FLAME THE A journal for the moral, thinking man


Marcus Moziah Garvey (1887 – 1940 Marcus   Garvey   migrated   to   the   United   States   from   his   native   Jamaica   at   the   age   of   29.   By   1916   he   had become   the   idol   of   the   black   masses   in   America,   the   Caribbean   and   Latin   America,   where   under   his leadership   branches   of   the   "Universal   Negro   Improvement   Association   (UNIA)   were   formed.   A   dynamic orator   and   fluent   writer,   Garvey   was   also   a   master   of   pageantry.   But   his   charisma   alone   cannot   explain   the remarkable   response   he   obtained   from   black   America.   The   attraction   can   be   found   in   his   policies,   for Marcus   Garvey   was   one   of   the   first   black   racial   nationalists.   Unlike   the   communist   black   power   movements, which   have   been   used   to   bring   down   the   white   man,   Garvey’s   idea   was   merely   to   improve   the   conditions and ability of his fellow blacks. Like   many   black   leaders   Marcus   Garvey   was   first   attracted   to   left-wing   movements.   He   worked   in   close alliance   with   communists   and   socialists   in   the   "Afro-American   Liberty   League".   Garvey   did   not   confine   his interest   to   social   and   economic   problems,   he   also   understood   and   gave   expression   to   the   spiritual   needs   of American   blacks   in   their   striving   for   racial   recognition. After   being   away   from   their   homeland   for   many   years, they   had   to   a   great   extent   lost   their   culture   and   identity.   Garvey   tried   to   engender   a   feeling   of   pride   in   their origins and to give the black community racial self respect. At   a   magnificent   UNIA   conference   in   New   York   in   1920,   the   delegates   unanimously   appointed   themselves representatives   of Africa,   even   though   there   was   not   one   genuine African   name   among   the   122   signatories to   the   declaration.   When   the   League   of   Nations   was   discussing   the   future   of   Germany’s   African   colonies after   the   First-World-War,   Garvey   proposed   that   instead   of   the   colonies   being   granted   self-government,   the mandate to govern them should be granted to the UNIA. Garvey’s   racialist,   separationist,   ideas   were   finally   developed   when   he   wrote   in   1923,   "Hitherto   the   other negro   movements   (with   the   exception   of   Booker   T.   Washington)   sought   to   teach   the   negro   to   aspire   to social   equality   with   whites,   meaning   thereby   the   right   to   inter-marry   and   fraternise   in   every   social   way.   Still some   negro   organisations   continue   to   preach   this   race-destroying   doctrine,   added   to   a   programme   of political   agitation   and   aggression."....   "The   time   is   opportune   to   regulate   the   relationship   between   both races.   Let   the   negro   have   a   country   of   his   own.   Help   him   to   return   to   his   original   home,   Africa,   and   there give   him   the   opportunity   to   climb   from   the   lowest   to   the   highest   positions   in   a   state   of   his   own."...   "We   of   the UNIA   cede   to   the   white   man   the   right   to   do   as   he   pleases   in   his   own   country,   and   that   is   why   we   believe   in not making any trouble when he says that "America is a white man’s country." In   1922   Garvey   paid   a   visit   to   the   Imperial   Wizard   of   the   Ku   Klux   Klan   in   Georgia.   The   white   racialists   were natural   allies   for   Garvey.   Their   open   white   racialism   helped   to   develop   the   race   consciousness   of American blacks in a positive way and to stimulate interest in the UNIA-sponsored movement for repatriation to Africa. In   a   message   dated   October   28th   1925,   Garvey   introduced   a   speaker   from   the   Anglo   Saxon   Clubs   of America   (the   Northern   KKK   counterpart)   whom   he   had   invited   to   speak   at   Liberty   Hall:   "Mr   Powell   and   his organisation   sympathize   with   us   and   we   sympathize   with   them.   I   feel   and   believe   that   we   should   work together   for   the   purpose   of   bringing   about   the   ideal   of   purification   and   the   unbridled   freedom   of   self- development and self expression." Garvey   not   only   rejected   the   idea   of   political   alliance   with   white   leftists,   but   preferred   an   understanding   with white   employers.   However,   the   US   big   business   establishment   were   not   keen   on   allowing   Garvey   to propagate   this   racialist   ideal.   In   1925   he   was   arrested   on   a   trumped-up   charge   and   sentenced   to   five   years imprisonment.   Garvey's   reaction   was   to   move   even   further   to   the   right.   He   proclaimed   that   "Capitalism"   is necessary   for   the   progress   of   the   world...   but   there   should   be   a   limit   to   the   corporate   use   or   control   of   it. All control,   use   and   investment   of   money   should   be   the   prerogative   of   the   State   with   the   concurrent   authority   of the   people".   After   his   prison   term   Garvey   was   deported   to   Jamaica,   where   he   endeavored   to   resurrect   the UNIA. Deprived   of   his   usual   source   of   funds,   Garvey   did   not   manage   to   make   much   impact,   although   he   was   able to   produce   a   newspaper,   The   Blackman,   and   he   also   entered   local   municipal   politics.   The   Blackman became   a   daily   paper   and   was   superseded   by   The   New   Jamaican   in   1932.   By   1934   his   career   was faltering.   His   presses   were   seized   by   creditors   which   caused   Garvey   a   severe   set-back.   Nevertheless   he undertook   several   speaking   tours   in   Canada   and   South America.   It   was   for   Garvey   a   heroic   last   stand.   His fortunes   continued   to   decline,   his   magazine   folded   yet   again,   and   his   health   was   ailing.   His   family   returned to Jamaica, and Garvey died alone in London on June 10th 1940. See Editor's comments below. Garvey   held   the   key   to   Black   success   and   could   have   brought   an   end   to   racial   strife.   Logic   would   indicate that   Garvey's   sensible   and   peaceful   ideas   would   win   the   battle   for   minds.   For   the   past   hundred   years   or more,   those   with   money   have   controlled   the   thinking   of   the   masses.   As   a   result   self-reliance,   identity, initiative,   logic,   and   self-worth   have   played   a   lesser   part   in   the   muddled   thinking   of   the   majority.   Degeneracy caused   by   multi-racialism   and   the   irreligious   system   of   financial   usury   are   two   factors   which   hold   the masses   in   blind   obedience   to   their   accursed   masters.   It   is   a   sad   fact   that   the   followers   of   nationalist   leaders put    insufficient    effort    into    the    movement    themselves.    The    effect    of    this    is    when    the    leader    dies    the movement   comes   to   an   end.   We   should   support   true   nationalists   in   every   country   in   order   to   overcome   our common foe, the Internationalists. Since   writing   this   piece   in   2003   events   in   Africa   have   become   considerably   worse   due   to   interference   from US    big    business    and    the   American    based    World    Government    people.    The    poverty,    degradation    and starvation   these   groups   have   caused   are   being   used   as   a   bargaining   tool   to   asset   strip   Black   Africa,   and take   charge   of   all   commerce   and   the   rest   of   the   valuable   resources   they   didn't   already   have.   This   situation was   only   made   possible   by   the   educated   and   most   capable Africans   leaving   their   homelands   in   droves,   and going   to   America   and   Europe.   Marcus   Garvey   could   see   the   effect   of   mass-emigration   long   before   many others; this is what made him a truly great man.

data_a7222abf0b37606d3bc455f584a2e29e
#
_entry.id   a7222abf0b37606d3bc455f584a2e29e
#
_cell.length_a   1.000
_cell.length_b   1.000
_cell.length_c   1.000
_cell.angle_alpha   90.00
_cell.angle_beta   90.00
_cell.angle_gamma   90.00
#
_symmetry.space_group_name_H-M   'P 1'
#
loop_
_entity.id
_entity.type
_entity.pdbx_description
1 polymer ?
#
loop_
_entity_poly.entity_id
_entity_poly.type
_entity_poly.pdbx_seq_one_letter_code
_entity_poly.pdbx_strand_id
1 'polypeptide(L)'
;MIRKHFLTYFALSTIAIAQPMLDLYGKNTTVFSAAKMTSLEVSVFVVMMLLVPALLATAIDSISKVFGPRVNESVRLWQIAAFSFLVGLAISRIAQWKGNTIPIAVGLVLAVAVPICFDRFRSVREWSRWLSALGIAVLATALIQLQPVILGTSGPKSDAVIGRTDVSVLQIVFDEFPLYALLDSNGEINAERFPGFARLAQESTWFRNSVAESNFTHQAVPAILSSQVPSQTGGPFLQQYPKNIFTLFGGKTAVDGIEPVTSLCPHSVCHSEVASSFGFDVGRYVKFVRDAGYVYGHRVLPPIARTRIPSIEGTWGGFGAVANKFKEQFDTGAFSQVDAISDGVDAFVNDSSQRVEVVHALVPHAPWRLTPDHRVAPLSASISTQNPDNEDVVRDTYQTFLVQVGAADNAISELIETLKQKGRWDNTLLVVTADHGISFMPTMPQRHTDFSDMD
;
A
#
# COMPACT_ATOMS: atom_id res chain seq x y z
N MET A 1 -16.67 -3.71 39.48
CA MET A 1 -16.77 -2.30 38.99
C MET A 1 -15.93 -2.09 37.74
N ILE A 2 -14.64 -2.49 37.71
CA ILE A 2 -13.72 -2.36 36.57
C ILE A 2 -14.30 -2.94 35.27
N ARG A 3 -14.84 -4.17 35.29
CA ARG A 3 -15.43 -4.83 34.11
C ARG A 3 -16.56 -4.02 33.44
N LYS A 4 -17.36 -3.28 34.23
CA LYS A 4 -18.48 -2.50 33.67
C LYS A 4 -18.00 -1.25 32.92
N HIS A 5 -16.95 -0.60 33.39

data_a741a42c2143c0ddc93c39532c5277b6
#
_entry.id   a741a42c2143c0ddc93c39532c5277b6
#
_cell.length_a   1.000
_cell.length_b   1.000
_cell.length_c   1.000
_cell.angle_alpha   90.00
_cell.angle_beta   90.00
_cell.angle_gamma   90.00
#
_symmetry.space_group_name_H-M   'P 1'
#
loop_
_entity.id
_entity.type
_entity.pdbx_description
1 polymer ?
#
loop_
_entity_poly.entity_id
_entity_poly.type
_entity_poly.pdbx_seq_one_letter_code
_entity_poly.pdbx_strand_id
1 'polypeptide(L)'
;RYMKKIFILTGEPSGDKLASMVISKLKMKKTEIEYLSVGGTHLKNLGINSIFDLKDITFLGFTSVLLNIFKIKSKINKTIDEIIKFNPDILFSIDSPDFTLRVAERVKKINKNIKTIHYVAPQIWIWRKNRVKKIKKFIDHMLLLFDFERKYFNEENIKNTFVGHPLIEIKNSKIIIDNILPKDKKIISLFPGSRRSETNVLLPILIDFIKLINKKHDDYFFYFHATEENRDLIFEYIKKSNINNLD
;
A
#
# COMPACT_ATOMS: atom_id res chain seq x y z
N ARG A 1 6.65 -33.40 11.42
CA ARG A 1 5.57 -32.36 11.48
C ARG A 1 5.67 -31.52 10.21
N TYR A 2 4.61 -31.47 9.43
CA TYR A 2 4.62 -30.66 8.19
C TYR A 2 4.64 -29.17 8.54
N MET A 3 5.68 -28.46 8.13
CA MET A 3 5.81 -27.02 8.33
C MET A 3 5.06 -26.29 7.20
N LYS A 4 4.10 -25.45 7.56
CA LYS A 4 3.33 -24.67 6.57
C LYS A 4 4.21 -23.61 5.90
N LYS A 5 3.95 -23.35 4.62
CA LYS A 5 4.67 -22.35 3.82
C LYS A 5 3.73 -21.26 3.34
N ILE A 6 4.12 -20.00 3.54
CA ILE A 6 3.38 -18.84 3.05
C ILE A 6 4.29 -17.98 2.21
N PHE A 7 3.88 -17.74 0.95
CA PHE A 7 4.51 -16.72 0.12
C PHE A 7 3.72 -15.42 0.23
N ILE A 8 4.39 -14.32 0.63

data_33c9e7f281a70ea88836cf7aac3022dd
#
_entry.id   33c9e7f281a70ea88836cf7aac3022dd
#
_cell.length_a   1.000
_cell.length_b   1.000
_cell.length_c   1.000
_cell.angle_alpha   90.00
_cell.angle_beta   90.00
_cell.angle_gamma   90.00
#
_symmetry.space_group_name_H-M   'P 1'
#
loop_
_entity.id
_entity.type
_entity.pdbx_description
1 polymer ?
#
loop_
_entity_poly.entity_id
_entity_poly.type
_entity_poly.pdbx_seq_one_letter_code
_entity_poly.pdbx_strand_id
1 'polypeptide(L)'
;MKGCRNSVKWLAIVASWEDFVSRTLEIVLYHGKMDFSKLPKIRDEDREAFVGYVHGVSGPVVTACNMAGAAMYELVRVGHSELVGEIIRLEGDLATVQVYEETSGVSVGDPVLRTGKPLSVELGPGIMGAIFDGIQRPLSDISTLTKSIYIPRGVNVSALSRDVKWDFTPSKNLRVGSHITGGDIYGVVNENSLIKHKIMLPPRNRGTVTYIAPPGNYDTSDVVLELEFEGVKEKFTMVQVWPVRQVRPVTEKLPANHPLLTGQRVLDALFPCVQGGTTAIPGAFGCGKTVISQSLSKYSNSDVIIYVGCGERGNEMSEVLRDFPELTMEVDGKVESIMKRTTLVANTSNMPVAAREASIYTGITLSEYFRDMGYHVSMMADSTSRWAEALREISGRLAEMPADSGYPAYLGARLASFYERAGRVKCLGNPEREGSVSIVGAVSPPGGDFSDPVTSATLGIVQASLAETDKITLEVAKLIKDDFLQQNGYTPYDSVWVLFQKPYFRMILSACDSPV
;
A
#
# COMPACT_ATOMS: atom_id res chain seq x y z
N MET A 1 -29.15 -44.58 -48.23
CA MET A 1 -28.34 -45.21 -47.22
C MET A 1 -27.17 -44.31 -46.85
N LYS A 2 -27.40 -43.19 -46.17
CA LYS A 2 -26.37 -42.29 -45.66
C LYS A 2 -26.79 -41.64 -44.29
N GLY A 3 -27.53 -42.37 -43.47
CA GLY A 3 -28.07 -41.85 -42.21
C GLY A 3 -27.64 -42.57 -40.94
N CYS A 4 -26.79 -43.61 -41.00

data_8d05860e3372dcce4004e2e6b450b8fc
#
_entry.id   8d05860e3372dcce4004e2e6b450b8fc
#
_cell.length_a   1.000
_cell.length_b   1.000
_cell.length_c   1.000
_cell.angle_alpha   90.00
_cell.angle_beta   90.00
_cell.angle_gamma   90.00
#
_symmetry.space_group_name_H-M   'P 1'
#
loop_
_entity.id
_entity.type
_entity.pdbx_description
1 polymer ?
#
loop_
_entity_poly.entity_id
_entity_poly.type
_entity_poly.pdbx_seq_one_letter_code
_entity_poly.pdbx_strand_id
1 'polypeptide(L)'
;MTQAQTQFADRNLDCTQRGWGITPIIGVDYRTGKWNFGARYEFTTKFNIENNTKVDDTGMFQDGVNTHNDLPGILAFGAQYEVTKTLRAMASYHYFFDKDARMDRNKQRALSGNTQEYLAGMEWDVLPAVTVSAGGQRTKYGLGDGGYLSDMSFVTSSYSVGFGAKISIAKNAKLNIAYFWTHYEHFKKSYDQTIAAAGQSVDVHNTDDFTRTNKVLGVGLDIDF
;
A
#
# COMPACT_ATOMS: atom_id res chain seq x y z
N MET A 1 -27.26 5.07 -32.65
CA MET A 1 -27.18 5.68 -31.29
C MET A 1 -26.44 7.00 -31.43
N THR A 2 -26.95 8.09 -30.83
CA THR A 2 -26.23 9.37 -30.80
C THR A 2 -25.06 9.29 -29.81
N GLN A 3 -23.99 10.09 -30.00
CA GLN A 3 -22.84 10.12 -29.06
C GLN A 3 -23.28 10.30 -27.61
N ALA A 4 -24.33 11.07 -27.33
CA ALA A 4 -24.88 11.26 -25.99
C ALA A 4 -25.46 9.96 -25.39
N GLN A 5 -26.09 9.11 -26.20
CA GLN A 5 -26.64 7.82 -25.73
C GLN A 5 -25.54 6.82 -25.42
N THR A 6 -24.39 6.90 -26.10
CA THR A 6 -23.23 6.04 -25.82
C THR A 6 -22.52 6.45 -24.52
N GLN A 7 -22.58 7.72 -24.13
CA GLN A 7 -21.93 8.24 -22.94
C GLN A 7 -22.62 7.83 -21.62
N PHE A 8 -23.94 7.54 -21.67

Last updated 20 th. Nov 2017